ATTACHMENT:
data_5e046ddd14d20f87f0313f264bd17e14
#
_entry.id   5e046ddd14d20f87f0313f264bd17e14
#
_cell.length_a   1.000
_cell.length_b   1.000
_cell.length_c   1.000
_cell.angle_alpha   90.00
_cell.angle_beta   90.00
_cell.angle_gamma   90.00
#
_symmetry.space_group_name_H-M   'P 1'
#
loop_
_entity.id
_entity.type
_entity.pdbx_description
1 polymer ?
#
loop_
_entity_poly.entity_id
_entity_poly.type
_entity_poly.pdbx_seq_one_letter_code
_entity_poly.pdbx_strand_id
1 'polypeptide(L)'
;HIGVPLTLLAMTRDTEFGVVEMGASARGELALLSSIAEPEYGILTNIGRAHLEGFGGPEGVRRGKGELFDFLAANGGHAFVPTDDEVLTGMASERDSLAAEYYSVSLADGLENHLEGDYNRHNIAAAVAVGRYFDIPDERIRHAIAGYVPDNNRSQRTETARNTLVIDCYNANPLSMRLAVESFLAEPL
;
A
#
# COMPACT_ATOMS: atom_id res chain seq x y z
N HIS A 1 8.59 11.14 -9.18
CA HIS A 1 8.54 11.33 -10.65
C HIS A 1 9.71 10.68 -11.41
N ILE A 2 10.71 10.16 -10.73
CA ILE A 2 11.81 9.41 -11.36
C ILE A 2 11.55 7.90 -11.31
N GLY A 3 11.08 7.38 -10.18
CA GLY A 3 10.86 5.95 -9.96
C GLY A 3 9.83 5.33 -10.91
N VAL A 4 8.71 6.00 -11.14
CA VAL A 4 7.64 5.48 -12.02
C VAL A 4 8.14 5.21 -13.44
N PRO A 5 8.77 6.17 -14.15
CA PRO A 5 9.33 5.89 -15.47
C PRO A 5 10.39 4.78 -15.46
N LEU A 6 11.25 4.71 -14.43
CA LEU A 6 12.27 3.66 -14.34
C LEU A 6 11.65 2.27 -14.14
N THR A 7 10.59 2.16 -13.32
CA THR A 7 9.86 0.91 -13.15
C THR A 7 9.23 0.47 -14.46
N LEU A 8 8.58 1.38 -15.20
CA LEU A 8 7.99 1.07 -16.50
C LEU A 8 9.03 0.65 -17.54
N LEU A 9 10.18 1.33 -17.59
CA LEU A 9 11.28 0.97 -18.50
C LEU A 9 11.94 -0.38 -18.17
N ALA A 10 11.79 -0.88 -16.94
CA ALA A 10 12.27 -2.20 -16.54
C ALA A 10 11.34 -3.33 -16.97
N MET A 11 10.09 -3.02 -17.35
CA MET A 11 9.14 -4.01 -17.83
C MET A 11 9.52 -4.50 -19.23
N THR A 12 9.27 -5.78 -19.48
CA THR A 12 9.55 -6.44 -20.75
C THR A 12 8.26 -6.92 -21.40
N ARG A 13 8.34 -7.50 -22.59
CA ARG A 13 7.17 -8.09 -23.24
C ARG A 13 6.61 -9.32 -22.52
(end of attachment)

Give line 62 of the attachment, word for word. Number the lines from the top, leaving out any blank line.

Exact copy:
CA MET A 11 9.14 -4.01 -17.83